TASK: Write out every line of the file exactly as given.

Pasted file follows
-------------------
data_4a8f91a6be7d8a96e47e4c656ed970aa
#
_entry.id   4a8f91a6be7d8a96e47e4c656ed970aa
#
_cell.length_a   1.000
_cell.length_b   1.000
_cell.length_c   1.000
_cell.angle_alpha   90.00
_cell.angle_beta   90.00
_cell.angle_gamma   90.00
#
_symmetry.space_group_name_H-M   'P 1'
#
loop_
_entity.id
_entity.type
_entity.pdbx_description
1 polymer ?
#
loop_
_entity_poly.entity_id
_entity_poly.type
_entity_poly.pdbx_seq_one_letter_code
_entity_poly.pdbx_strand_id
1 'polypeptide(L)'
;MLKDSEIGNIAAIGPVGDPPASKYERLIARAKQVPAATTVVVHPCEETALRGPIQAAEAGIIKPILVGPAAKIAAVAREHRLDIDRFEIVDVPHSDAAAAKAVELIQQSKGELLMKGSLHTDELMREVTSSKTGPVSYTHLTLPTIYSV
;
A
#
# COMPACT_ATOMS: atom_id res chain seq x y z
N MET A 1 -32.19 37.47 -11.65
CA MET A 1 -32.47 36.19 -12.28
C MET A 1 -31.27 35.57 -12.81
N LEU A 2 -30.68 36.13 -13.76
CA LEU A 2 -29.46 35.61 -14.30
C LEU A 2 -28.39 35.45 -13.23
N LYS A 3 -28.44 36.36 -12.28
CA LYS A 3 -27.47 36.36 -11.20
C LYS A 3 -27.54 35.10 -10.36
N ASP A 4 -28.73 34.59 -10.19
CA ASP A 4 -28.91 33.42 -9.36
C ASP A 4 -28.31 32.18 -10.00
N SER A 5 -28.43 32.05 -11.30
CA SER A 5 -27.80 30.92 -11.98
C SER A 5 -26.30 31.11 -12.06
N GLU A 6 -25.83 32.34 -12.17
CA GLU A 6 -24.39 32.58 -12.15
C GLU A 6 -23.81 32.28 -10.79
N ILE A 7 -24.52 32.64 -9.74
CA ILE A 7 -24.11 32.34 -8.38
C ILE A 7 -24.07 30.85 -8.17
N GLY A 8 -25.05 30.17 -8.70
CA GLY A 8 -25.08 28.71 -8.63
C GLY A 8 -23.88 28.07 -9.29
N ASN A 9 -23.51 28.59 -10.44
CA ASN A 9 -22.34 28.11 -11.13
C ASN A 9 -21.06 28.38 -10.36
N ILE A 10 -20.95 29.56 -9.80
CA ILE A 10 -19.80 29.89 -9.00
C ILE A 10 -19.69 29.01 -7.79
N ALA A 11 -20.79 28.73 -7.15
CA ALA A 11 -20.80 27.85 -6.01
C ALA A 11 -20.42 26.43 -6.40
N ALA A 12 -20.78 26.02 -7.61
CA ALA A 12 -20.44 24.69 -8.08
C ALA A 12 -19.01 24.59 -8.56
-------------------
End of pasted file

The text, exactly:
data_4a8f91a6be7d8a96e47e4c656ed970aa
#
_entry.id   4a8f91a6be7d8a96e47e4c656ed970aa
#
_cell.length_a   1.000
_cell.length_b   1.000
_cell.length_c   1.000
_cell.angle_alpha   90.00
_cell.angle_beta   90.00
_cell.angle_gamma   90.00
#
_symmetry.space_group_name_H-M   'P 1'
#
loop_
_entity.id
_entity.type
_entity.pdbx_description
1 polymer ?
#
loop_
_entity_poly.entity_id
_entity_poly.type
_entity_poly.pdbx_seq_one_letter_code
_entity_poly.pdbx_strand_id
1 'polypeptide(L)'
;MLKDSEIGNIAAIGPVGDPPASKYERLIARAKQVPAATTVVVHPCEETALRGPIQAAEAGIIKPILVGPAAKIAAVAREHRLDIDRFEIVDVPHSDAAAAKAVELIQQSKGELLMKGSLHTDELMREVTSSKTGPVSYTHLTLPTIYSV
;
A
#
# COMPACT_ATOMS: atom_id res chain seq x y z
N MET A 1 -32.19 37.47 -11.65
CA MET A 1 -32.47 36.19 -12.28
C MET A 1 -31.27 35.57 -12.81
N LEU A 2 -30.68 36.13 -13.76
CA LEU A 2 -29.46 35.61 -14.30
C LEU A 2 -28.39 35.45 -13.23
N LYS A 3 -28.44 36.36 -12.28
CA LYS A 3 -27.47 36.36 -11.20
C LYS A 3 -27.54 35.10 -10.36
N ASP A 4 -28.73 34.59 -10.19
CA ASP A 4 -28.91 33.42 -9.36
C ASP A 4 -28.31 32.18 -10.00
N SER A 5 -28.43 32.05 -11.30
CA SER A 5 -27.80 30.92 -11.98
C SER A 5 -26.30 31.11 -12.06
N GLU A 6 -25.83 32.34 -12.17
CA GLU A 6 -24.39 32.58 -12.15
C GLU A 6 -23.81 32.28 -10.79
N ILE A 7 -24.52 32.64 -9.74
CA ILE A 7 -24.11 32.34 -8.38
C ILE A 7 -24.07 30.85 -8.17
N GLY A 8 -25.05 30.17 -8.70
CA GLY A 8 -25.08 28.71 -8.63
C GLY A 8 -23.88 28.07 -9.29
N ASN A 9 -23.51 28.59 -10.44
CA ASN A 9 -22.34 28.11 -11.13
C ASN A 9 -21.06 28.38 -10.36
N ILE A 10 -20.95 29.56 -9.80
CA ILE A 10 -19.80 29.89 -9.00
C ILE A 10 -19.69 29.01 -7.79
N ALA A 11 -20.79 28.73 -7.15
CA ALA A 11 -20.80 27.85 -6.01
C ALA A 11 -20.42 26.43 -6.40
N ALA A 12 -20.78 26.02 -7.61
CA ALA A 12 -20.44 24.69 -8.08
C ALA A 12 -19.01 24.59 -8.56